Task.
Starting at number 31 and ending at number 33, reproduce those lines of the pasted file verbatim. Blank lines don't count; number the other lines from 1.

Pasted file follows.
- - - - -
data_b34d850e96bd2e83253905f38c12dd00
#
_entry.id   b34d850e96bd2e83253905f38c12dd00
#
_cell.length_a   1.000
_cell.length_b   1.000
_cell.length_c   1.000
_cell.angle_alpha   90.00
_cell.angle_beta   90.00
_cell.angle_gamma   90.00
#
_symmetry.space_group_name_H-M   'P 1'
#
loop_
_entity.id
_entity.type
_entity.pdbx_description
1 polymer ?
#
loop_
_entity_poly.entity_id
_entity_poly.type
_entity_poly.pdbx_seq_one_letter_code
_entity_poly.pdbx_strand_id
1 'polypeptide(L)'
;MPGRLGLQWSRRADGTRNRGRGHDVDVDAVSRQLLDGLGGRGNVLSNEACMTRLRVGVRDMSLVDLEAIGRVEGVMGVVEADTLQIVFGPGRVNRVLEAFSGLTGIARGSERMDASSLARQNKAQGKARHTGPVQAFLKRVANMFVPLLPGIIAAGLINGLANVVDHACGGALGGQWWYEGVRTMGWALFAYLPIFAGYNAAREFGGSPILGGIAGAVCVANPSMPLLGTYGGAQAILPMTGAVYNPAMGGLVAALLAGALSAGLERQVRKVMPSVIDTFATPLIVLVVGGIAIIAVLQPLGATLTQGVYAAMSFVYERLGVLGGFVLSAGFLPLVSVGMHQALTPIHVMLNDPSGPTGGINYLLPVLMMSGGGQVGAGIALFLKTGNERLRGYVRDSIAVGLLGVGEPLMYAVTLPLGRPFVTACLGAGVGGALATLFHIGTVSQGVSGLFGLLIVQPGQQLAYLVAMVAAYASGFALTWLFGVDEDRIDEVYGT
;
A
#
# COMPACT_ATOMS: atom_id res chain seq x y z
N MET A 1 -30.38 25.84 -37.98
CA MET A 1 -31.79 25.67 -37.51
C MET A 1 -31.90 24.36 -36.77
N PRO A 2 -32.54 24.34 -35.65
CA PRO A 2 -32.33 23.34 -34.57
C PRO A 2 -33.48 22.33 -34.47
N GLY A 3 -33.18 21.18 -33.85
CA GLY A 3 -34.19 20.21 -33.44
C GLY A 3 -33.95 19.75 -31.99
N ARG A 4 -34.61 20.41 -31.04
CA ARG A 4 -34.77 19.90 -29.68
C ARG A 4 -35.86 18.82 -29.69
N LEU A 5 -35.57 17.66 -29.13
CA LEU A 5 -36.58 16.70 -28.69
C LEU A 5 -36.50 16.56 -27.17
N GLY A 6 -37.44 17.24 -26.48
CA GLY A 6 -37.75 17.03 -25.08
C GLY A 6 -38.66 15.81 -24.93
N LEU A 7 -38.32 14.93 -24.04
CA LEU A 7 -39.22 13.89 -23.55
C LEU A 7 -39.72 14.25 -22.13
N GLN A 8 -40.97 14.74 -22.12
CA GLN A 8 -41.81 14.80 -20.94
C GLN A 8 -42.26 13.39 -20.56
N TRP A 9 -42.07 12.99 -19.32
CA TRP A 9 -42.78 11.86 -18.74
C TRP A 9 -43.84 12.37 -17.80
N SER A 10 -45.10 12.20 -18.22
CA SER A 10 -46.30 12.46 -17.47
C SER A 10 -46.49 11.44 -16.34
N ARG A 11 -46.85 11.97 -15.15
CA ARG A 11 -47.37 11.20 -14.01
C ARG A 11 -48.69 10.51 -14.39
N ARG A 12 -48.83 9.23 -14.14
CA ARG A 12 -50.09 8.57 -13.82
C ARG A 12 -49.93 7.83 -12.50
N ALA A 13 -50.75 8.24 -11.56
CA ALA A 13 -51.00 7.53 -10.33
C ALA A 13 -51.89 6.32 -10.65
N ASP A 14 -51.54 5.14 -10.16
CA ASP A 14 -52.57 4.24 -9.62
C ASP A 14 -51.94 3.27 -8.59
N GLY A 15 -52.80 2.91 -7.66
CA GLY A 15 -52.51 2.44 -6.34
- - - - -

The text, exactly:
N MET A 1 -30.38 25.84 -37.98
CA MET A 1 -31.79 25.67 -37.51
C MET A 1 -31.90 24.36 -36.77